New prayers, same Mass

A new translation of the Roman Missal is coming in Advent 2011. Here’s what that means.

Enter your e-mail address:

Delivered by FeedBurner

Photo from Photos.com

By Mitch Finley

Changing the prayers of the Mass is not something Catholics take lightly. Parishes throughout the English-speaking world are now in the process of coming to grips with a new translation of those very prayers. In 2009, after several years of work, the bishops of the United States approved a brand new English translation. As a catechist, you may find yourself called upon to help youngsters understand these changes and why they were made. Here then are some insights you might find helpful.

Translating from Latin to English
There are various approaches to trans­lating, and each has advantages and disadvantages. The scholars who worked on the new English translation of the Roman Missal had to decide first which method would best suit the project they were assigned.

One method results in a “dynamic equivalence” translation, which is a technical term for paraphrasing. In this method, translators are free to use words that get across what they believe to be the intended meaning of the orig­inal Latin text. A paraphrase may also include an attempt to make a transla­tion more natural to the listener’s ear in a particular place and time.

This approach may sound good, but dynamic equivalence translators often must choose between vari­ous possible meanings of a word or phrase. When they finally settle on a particular paraphrase, for all its ad­vantages, it can still obscure or even eliminate other real meanings pres­ent in the original text.

Here is one familiar example of a dynamic equivalence translation from the 1975 English translation: “Lord, I’m not worthy to receive you, but only say the word and I shall be healed.” The meaning of this prayer before Holy Communion seems clear, but it’s really a paraphrase of the original Latin text. As a result of the paraphrase, the scriptural roots of the prayer are no longer obvious. Indeed, some Catholics today may have no idea that the prayer has scrip­tural origins.

Here is the new English transla­tion of the prayer before Holy Com­munion: “Lord, I am not worthy that you should enter under my roof, but only say the word and my soul shall be healed.” Drawn from words spoken to Jesus by the centurion in Matthew 8:8 and Luke 7:6, the prayer’s scrip­tural origins are obvious to anyone familiar with these gospel narratives. This kind of translation is called a “di­rect equivalence” because it’s as close as possible to a word-for-word trans­lation of the Latin prayer in the 2000 edition of the Roman Missal.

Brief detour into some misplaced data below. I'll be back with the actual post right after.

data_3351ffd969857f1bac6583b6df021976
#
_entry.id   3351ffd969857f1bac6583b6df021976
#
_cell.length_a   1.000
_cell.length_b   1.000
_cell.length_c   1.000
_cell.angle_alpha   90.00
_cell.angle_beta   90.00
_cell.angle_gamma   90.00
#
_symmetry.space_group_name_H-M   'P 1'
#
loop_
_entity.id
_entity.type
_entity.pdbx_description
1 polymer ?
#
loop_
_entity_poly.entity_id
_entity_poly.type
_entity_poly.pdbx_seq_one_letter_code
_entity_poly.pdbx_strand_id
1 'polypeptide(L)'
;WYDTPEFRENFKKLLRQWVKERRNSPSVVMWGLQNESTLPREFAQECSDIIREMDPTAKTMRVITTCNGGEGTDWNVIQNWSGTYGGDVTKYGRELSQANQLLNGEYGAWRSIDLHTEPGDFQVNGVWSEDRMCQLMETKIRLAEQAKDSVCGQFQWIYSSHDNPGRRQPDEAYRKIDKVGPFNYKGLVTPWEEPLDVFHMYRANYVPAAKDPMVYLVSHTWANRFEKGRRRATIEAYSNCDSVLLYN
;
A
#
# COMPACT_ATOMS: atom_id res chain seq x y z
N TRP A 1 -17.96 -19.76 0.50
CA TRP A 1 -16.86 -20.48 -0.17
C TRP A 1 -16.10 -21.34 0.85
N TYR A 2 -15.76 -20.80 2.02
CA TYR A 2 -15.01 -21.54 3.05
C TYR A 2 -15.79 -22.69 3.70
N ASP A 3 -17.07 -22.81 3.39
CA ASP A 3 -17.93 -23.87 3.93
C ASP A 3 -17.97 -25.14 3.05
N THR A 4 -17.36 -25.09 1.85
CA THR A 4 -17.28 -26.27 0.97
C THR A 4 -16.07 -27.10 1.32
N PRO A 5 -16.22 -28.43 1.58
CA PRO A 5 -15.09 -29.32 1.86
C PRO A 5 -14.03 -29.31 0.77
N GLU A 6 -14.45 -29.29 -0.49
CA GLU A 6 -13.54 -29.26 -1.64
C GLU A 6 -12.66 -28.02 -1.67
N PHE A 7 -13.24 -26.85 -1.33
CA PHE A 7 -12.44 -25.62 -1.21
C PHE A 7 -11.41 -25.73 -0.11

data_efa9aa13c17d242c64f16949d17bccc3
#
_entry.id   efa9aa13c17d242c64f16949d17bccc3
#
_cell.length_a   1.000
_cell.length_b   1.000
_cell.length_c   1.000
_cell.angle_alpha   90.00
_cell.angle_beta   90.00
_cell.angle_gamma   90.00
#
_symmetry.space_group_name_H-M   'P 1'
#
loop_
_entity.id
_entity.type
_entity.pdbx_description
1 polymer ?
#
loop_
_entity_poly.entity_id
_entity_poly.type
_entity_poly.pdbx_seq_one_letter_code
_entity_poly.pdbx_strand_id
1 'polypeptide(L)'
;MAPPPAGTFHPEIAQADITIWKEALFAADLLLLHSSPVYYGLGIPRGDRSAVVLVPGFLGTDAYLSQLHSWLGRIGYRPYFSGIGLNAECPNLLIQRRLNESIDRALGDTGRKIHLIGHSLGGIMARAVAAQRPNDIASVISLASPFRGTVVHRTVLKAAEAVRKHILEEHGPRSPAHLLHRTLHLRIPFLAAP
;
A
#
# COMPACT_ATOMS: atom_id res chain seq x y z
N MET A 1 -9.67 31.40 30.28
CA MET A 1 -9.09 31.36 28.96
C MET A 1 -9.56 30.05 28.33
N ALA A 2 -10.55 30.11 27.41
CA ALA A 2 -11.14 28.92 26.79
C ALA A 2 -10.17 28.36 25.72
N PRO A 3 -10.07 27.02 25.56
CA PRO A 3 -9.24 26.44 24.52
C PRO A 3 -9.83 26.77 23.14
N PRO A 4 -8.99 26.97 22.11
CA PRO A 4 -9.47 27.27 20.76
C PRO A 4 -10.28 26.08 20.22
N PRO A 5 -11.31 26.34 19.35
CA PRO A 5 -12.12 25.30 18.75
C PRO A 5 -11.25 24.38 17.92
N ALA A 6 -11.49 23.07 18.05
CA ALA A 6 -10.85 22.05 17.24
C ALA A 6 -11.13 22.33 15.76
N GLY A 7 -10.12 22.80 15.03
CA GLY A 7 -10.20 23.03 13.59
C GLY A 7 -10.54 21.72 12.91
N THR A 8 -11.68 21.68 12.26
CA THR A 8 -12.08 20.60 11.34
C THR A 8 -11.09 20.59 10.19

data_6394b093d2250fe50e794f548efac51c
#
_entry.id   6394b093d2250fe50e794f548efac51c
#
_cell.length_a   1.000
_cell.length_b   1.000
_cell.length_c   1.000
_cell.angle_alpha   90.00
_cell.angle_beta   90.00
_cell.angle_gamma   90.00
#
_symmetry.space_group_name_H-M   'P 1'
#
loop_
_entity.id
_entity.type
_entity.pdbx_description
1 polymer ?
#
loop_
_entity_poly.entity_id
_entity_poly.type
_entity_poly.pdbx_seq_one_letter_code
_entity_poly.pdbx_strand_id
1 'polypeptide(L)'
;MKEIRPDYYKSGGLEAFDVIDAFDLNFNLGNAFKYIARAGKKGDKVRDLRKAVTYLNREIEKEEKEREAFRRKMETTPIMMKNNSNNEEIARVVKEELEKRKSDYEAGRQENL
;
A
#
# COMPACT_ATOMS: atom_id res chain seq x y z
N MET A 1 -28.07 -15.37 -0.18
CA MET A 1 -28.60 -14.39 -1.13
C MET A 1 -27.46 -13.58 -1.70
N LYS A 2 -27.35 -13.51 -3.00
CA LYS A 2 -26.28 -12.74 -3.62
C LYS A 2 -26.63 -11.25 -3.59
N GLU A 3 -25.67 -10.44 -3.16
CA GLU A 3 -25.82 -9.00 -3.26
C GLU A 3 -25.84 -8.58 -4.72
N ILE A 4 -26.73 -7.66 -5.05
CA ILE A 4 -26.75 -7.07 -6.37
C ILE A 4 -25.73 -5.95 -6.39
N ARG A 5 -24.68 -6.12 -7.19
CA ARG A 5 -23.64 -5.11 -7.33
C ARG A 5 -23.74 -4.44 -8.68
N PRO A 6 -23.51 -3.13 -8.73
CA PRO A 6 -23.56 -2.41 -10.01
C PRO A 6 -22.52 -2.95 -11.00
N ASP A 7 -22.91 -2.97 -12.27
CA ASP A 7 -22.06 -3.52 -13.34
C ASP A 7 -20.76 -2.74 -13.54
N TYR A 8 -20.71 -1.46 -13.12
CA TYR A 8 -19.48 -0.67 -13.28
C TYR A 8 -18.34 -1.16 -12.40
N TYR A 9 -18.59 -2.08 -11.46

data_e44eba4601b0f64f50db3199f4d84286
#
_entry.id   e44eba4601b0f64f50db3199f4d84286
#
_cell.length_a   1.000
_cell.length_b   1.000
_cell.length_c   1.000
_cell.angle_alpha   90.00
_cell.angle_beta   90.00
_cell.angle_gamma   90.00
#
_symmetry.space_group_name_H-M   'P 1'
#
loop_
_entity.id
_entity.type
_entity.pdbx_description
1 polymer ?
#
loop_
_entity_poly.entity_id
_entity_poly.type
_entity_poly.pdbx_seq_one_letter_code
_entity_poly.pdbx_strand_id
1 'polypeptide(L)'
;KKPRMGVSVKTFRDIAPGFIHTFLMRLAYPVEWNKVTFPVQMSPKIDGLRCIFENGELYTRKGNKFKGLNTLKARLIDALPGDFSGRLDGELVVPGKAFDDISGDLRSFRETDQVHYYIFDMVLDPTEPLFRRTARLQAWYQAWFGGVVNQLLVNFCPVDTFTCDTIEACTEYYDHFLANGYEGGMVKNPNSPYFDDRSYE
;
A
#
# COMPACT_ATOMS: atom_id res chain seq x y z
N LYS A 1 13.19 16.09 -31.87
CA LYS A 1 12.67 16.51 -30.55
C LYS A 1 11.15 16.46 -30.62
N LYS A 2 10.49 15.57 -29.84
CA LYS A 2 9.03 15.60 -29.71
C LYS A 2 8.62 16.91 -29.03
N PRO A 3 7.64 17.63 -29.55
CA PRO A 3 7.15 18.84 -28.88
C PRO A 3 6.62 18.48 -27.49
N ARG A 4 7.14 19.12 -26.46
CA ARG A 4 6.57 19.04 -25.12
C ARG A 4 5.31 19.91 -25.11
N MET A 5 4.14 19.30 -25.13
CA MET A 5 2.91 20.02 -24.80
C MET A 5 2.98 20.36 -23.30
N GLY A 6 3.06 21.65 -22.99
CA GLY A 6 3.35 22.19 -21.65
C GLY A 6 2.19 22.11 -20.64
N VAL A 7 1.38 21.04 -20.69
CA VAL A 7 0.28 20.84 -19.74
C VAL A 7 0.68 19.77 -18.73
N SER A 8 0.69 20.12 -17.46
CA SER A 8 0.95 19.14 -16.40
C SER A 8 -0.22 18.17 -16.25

Greeting and response
Another example of a paraphrased translation in the English Mass prayers used since 1975 is a familiar liturgical greeting and response.

Priest: The Lord be with you.
Assembly:
And also with you.

Here is the new translation:
Priest:
The Lord be with you.
Assembly:
And with your spirit.

This new translation is, in fact, a literal, word-for-word rendering into English of the Latin in the Ro­man Missal. By us­ing this more direct translation of words in the Mass that go back many, many cen­turies, we can truly say that when speaking these words, we are using the same words used by our ancestors in the faith.

Finally, the shift from saying “And also with you” to saying, “And with your spirit” has important theologi­cal overtones. The latter phrase is an acknowledgment of the profoundly spiritual character of the prayerful dialogue that goes on between as­sembly and priest from the beginning of the Mass until its conclusion.

A change in the creed
Another change that most will notice right away affects the Nicene Creed, which we pray following the Prayers of the Faithful during most Masses on Sundays and holy days. We are used to beginning the creed with “We be­lieve….” The new translation returns to a literal translation of the Latin, “credo,” which means “I believe.” Again there are spiritual and theological implications here. As important as community is to the life of faith, we acknowledge that ultimately each per­son makes a faith commitment stand­ing before God in the solitude of his or her own heart.

Prayers at the end of Mass
In some instances, the new missal gives not only a new translation but several alternative prayers where be­fore there was but one. A good ex­ample of this is the Dismissal, the last words spoken by the priest at the end of Mass. For many years the missal offered only, “The Mass is ended, go in peace.” Now, however, there will be four options, thus:

Go forth, the Mass is ended.
Or: Go and announce the gospel of the Lord.
Or: Go in peace, glorifying the Lord by your life.
Or: Go in peace.

Give it a chance
You may, for a while, find it a bit awkward to use the latest “new and improved” English translation of the Mass prayers. However, you will probably find it rewarding to cultivate an open mind and an open spirit and this will help you to better share these changes with those you teach. Explain to them that it may take a while to get used to the new wording, but it’s still the same Mass. Share with them, too, that because of this new translation, we are using the same Mass words as people all over the world.

For further information, click here to visit the USCCB page regarding the new Roman Missal.

Mitch Finley

Mitch Finley is the author of more than 30 books for Catholic readers. He lives in Spokane, Washington, with his wife, Kathleen, and together they are the parents of three grown sons. You can visit his website at mitchandkathyfinley.com